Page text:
To learn how to find the comet and capture it with a DSLR camera, click here.
For more comet images, click here.

For featured photos, click here.
For tutorials on how to get started with astrophotography, click here.
For DIY astronomy projects useful for astrophotography, click here.
To subscribe to this site, click here.

© Anthony Urbano (Manila, Philippines)

If you have a DSLR with at least 50 mm lens, then you might want to image the comet now visible in the western horizon right after sunset.

Pan-STARRS_findermar11,2013_

A simulated image for finding comet Pan-STARRS, which will be visible low in the western horizon for a week or two until it fades away from our view. Face west at around 6:30 pm and start shooting!

Imaging the comet C/2011 L4 Pan-STARRS is comparable to imaging a very faint and distant fireworks. The trick is to use longer exposures, achieve precise focus, and minimize vibration. Here are simple steps on how you can attempt to image this comet:

1. Mount the camera on to a tripod and then point it to the western horizon.
2. Set the DSLR to Manual Shooting (M) mode.
3. Focus the camera lens manually to infinity, preferably by using the ‘Live-View’ function. You may use any visible star (or perhaps the planet Jupiter, which will be visible high in the sky) for precision.
4. Set the ISO to highest value (ISO 400 is recommended).
5. Set the aperture to its widest setting (e.g., f/1.8 is preferred instead of f/8).
6. Setting the correct exposure time is a bit tricky as it depends on a number of factors. In most cases, experimenting with various exposure times usually works best. Try 1 or 2 seconds exposure and then adjust accordingly (try shorter or longer exposures; for my 50 mm f/1.8 lens, I have used 0.3 seconds). The goal is to take a ‘bright enough’ photo of the sky. It means that the exposure time must be long enough so that the image of the very faint comet would register, but not too long so as to avoid over-exposure.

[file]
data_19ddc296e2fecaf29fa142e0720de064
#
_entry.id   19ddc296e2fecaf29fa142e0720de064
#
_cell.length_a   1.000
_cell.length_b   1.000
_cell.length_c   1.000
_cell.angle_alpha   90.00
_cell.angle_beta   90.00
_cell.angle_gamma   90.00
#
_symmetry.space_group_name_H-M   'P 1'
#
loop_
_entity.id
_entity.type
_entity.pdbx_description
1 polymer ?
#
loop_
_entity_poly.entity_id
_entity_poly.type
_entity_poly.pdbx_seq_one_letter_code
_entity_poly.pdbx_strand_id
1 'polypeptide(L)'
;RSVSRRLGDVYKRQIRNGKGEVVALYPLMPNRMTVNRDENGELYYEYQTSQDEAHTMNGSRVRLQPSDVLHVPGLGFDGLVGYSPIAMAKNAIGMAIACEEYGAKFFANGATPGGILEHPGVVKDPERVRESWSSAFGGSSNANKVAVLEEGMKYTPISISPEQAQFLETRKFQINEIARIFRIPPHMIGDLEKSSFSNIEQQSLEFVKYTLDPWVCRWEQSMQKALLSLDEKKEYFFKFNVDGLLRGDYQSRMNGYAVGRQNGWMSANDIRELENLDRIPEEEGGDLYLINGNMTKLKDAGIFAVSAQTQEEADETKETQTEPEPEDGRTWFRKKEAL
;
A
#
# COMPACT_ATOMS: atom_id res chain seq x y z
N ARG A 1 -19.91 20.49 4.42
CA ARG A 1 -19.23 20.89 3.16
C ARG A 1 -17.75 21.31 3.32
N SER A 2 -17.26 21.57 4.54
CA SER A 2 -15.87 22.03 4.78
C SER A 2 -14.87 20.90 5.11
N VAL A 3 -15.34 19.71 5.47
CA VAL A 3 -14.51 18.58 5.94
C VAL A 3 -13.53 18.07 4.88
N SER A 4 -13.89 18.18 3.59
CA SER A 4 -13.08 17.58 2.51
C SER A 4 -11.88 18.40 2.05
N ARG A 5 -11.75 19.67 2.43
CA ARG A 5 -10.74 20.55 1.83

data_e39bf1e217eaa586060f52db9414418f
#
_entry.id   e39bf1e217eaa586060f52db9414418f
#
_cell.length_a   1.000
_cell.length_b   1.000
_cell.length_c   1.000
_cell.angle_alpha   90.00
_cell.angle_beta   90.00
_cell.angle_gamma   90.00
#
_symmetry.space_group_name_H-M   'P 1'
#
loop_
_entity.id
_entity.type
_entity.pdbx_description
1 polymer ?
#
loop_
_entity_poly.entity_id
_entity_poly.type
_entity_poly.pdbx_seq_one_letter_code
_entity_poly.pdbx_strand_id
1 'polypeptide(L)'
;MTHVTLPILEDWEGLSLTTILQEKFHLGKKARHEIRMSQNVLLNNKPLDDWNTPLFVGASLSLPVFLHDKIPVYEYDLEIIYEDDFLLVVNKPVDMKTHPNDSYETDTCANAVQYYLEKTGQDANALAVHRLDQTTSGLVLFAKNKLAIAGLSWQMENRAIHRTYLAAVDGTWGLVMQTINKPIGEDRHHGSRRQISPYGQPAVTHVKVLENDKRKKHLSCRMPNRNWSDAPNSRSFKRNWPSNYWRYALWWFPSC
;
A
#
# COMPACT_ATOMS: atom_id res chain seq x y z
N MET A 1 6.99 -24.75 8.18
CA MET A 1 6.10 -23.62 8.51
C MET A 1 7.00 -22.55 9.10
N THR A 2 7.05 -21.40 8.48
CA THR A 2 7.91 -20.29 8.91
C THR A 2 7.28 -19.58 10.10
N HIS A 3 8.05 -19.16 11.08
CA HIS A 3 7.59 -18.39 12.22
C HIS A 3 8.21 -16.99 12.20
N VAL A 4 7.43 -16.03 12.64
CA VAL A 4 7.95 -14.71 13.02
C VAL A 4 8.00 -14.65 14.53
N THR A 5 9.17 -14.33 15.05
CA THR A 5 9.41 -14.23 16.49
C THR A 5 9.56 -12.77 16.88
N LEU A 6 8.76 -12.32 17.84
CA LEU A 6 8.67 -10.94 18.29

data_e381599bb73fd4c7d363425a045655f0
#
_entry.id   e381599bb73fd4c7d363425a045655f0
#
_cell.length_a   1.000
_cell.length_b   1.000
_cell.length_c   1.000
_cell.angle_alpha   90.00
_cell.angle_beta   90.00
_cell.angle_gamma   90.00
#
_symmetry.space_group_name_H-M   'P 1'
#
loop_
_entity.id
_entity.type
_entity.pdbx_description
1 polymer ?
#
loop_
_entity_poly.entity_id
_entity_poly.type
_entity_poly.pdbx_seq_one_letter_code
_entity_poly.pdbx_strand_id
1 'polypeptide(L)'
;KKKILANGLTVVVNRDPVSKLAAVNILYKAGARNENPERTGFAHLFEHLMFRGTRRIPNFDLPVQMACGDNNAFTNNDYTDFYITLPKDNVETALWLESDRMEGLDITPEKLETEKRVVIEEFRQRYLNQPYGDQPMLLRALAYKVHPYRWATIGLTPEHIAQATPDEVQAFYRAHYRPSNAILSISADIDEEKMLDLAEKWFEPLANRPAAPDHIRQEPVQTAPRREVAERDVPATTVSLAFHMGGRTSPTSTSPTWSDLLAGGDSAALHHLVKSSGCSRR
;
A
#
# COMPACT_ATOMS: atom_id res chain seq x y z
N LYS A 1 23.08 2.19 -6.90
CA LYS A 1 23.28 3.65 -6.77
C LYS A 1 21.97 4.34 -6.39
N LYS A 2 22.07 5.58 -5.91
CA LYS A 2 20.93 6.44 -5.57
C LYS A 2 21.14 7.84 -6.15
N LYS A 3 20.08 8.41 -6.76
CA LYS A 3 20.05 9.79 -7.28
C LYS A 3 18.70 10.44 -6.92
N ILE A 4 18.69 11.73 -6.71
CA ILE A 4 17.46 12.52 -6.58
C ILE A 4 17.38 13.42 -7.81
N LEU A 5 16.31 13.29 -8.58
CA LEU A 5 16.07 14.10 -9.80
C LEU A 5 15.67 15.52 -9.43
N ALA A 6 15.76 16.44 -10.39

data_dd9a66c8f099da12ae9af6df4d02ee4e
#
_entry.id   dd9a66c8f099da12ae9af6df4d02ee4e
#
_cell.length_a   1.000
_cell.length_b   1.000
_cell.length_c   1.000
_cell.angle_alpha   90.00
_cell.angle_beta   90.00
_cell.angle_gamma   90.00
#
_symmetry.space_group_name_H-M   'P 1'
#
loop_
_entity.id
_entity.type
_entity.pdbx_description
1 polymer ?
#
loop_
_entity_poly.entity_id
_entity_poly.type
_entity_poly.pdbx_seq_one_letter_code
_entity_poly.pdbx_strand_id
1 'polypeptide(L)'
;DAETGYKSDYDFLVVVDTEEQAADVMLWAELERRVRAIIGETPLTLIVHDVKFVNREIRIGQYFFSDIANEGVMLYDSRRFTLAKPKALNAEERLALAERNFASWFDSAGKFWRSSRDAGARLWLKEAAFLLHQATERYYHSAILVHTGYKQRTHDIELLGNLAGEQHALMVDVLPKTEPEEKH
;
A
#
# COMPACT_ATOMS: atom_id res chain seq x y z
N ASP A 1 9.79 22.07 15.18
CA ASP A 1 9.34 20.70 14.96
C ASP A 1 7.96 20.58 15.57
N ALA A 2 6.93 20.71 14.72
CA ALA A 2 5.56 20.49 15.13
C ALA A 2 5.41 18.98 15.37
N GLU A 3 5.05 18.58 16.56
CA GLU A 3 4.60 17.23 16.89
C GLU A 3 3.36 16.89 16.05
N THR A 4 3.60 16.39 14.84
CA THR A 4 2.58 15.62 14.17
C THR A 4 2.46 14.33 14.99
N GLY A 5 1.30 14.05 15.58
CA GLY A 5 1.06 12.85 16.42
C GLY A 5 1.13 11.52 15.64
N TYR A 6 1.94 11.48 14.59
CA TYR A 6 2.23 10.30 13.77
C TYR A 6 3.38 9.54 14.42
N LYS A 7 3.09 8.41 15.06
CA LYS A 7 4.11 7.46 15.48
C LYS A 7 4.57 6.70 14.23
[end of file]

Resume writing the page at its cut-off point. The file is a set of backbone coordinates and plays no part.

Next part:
7. Once ready, press the shutter using the camera’s ‘remote shutter’ (or time-delay function) to minimize vibration caused by pressing the shutter.
8. Check your images for any hint of the comet. Keep on shooting, it will show up as soon as the background sky becomes relatively darker than the comet.
9. Once you have located the comet, you can then use it’s relatively bright head (nucleus) for a more precise focusing. Note that with powerful lenses, the nucleus and a hint of its tail shows up in the camera’s LCD when set to ‘Live-View’.

The comet is very faint and quite small, thus, it is recommended that you use longer lenses. The comet will show up nicely in photos, but it may not be bright enough to be visible to the naked eye. To see the comet visually, you need at least a decent pair of binoculars. Timing is also critical since the comet will be visible only for a very short window, most probably only for about 30 minutes right after sunset, each day until next week. Happy comet hunting! :) For queries, kindly leave a comment.

For a recent comet photo taken with a DSLR, click here.
For tutorials on how to get started with astrophotography, click here.

For featured photos, click here.
For tutorials on how to get started with astrophotography, click here.
For DIY astronomy projects useful for astrophotography, click here.
To subscribe to this site, click here.

© Anthony Urbano (Manila, Philippines)

C/2009 P1 Garradd imaged on the morning of January 31, 2012 using a 4-inch f/9 refractor and a Canon 450D DSLR in UP Diliman, Quezon City, Philippines. 60-sec exposure, ISO 1600, tracking mount.

%d bloggers like this: